Opening Hours

Monday: Closed
Tuesday: 11am – 5pm
Wednesday: 11am – 5pm
Thursday: 11am – 5pm
Friday: 11am – 5pm
Saturday: 11am – 5pm
Sunday: 11am – 5pm

Please note the House opens at 12pm, with last entry to the House at 4.20pm

Kettle’s Yard will be closed between 23 December 2021 – 3 January 2022 inclusive.

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+44 (0)1223 748 100


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What are artists thinking and doing now? We hope you enjoy watching the third in our new series Three Questions, with artist Paul Kindersley.

Francesca Bertolotti-Bailey, Acting Head of Programme of Kettle’s Yard, says: ‘The idea for the series was inspired by Jim and Helen Ede, the founders of Kettle’s Yard. They hosted, commissioned and collected artists all of their life. Most of their friends were artists, and artists were undoubtedly the people they respected and trusted the most. So, while we are all at home, it only makes sense for us to turn to artists and their worldviews to help make sense of our new, extraordinary normal. Over the coming weeks, I am asking artists who have worked at Kettle’s Yard to answer three questions with a 2-3 minute video. Enjoy!’

Watch Francesca’s introduction to the series here.

Watch artist Paul Kindersley’s response, filmed at his parents’ home in Cambridge, England.

About Paul Kindersley

Paul Kindersley (Cambridge, 1985) is an artist working across performance, film, drawing and storytelling. His work plays with notions of identity, beauty and self-expression, with a verve that traverses the worlds of fashion, art and media. His latest work is a feature film called The Burning Baby, a surreal psychological horror fairy-tale that investigates our relationship to landscape, identity, family, sexuality and death.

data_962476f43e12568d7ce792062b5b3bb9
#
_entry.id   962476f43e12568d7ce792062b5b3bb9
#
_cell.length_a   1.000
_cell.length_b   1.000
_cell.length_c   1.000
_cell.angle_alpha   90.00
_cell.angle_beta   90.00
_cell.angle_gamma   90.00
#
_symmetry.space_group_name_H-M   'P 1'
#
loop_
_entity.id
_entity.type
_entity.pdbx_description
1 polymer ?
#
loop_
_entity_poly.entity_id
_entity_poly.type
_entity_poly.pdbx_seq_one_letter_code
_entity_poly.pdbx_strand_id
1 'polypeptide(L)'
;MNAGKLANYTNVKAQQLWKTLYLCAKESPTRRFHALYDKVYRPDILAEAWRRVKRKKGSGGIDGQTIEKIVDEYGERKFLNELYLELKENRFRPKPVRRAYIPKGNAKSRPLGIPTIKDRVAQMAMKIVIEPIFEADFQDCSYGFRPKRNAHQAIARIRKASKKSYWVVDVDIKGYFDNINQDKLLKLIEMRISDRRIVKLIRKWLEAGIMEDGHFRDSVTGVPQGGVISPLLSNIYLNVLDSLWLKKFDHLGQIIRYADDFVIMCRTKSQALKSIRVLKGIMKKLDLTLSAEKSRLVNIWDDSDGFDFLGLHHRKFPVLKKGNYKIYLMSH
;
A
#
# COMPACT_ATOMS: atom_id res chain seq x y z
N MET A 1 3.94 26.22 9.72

Paul Kindersley was part of The Cambridge Show, a group exhibition staged at Kettle’s Yard in October 2019 that brought together work by twenty-two artists who live or work in and around Cambridge. Paul Kindersley and a troupe of performers performed Ship of Fools, a play written by Kindersley and inspired by a painting by Dutch artist Hieronymus Bosch (1450–1516). Bosch’s Ship of Fools depicts a boatload of merrymakers indulging in earthly pleasures while unwittingly sailing towards their doom.

Read a blog about Paul Kindersley’s experience of performing Ship of Fools at Kettle’s Yard here.

Instagram @paulkindersley
Twitter @paulkindersley

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